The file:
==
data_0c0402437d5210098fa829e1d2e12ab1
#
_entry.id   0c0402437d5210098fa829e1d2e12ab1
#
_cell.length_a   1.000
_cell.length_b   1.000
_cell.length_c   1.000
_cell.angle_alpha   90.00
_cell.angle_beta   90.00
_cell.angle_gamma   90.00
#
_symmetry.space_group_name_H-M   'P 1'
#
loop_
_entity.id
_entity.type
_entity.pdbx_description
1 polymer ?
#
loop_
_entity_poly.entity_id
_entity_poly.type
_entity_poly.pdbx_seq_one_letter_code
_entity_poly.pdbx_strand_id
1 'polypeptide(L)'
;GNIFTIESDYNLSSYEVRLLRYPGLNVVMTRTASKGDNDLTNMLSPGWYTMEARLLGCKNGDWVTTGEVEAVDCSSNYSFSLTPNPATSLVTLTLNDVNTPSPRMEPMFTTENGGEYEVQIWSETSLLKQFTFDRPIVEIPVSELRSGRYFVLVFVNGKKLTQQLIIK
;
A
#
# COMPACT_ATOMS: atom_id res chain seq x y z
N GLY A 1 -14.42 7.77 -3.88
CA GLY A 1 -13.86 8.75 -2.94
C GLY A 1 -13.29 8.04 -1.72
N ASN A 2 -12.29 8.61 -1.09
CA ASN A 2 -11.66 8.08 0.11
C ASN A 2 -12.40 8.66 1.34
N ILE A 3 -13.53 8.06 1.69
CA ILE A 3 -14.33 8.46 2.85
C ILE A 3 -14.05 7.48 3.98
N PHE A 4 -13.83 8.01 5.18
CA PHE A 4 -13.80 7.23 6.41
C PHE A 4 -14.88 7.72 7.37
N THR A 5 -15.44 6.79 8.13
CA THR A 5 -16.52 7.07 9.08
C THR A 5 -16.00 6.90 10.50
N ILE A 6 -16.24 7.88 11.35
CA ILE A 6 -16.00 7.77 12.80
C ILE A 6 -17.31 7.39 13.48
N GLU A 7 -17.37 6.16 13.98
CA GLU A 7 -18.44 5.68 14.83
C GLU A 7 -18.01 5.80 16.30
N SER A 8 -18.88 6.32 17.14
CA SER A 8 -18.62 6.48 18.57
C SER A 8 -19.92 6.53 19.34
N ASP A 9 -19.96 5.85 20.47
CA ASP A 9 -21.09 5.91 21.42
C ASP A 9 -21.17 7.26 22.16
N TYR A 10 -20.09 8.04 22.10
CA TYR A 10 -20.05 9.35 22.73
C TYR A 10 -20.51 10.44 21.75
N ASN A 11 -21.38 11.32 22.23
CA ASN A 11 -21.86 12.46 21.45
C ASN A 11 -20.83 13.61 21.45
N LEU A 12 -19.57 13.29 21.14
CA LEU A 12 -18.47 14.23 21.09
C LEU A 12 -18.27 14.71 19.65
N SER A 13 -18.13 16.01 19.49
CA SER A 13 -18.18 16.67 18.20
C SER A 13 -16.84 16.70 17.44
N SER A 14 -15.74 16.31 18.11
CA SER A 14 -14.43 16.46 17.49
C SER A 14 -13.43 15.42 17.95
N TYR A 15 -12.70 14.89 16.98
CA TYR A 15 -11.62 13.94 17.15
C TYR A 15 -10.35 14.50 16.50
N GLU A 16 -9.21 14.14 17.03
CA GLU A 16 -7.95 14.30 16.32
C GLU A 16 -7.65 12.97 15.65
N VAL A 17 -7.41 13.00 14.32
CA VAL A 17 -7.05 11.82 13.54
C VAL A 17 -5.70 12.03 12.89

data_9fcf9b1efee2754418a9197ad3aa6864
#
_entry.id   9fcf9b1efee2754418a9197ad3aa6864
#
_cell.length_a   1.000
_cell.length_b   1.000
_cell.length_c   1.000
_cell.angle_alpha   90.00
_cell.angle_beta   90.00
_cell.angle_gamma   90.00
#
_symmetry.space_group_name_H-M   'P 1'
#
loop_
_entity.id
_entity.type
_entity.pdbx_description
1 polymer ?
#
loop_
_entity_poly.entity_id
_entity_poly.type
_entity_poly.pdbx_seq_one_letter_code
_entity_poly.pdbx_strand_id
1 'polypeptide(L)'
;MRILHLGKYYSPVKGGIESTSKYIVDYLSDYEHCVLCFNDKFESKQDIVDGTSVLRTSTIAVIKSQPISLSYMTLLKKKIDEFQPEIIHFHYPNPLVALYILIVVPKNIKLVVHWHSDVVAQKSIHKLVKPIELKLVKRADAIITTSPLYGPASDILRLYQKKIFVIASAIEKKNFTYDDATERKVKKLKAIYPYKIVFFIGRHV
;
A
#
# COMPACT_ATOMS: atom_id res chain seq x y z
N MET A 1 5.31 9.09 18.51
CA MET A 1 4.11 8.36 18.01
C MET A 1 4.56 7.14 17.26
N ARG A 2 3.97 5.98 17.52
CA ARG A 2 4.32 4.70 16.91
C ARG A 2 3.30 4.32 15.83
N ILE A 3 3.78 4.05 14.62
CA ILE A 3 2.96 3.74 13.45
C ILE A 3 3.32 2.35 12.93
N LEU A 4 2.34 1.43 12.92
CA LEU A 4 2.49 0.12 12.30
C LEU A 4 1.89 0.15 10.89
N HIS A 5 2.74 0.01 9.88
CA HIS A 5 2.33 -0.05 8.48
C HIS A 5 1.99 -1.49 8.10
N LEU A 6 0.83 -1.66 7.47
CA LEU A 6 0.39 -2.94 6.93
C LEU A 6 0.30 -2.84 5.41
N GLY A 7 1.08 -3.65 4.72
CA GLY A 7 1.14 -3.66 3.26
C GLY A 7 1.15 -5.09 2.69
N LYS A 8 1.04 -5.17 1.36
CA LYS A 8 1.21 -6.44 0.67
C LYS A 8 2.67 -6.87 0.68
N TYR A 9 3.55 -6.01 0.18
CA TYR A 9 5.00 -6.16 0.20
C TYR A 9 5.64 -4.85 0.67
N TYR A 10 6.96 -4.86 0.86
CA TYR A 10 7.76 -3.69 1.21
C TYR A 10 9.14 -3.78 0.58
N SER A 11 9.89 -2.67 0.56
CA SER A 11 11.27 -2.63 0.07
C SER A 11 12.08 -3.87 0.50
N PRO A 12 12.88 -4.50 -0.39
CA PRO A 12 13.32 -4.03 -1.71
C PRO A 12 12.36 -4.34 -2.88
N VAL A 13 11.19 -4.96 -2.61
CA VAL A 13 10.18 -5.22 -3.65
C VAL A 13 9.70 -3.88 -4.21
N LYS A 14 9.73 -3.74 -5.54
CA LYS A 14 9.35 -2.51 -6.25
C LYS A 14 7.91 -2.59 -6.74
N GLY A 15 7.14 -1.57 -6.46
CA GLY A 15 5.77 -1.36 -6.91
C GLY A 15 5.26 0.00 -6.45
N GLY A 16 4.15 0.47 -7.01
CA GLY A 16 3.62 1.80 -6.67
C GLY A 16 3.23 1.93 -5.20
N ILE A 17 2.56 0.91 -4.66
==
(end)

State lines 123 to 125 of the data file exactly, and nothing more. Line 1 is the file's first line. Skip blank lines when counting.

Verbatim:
C LEU A 4 1.89 0.15 10.89
N HIS A 5 2.74 0.01 9.88
CA HIS A 5 2.33 -0.05 8.48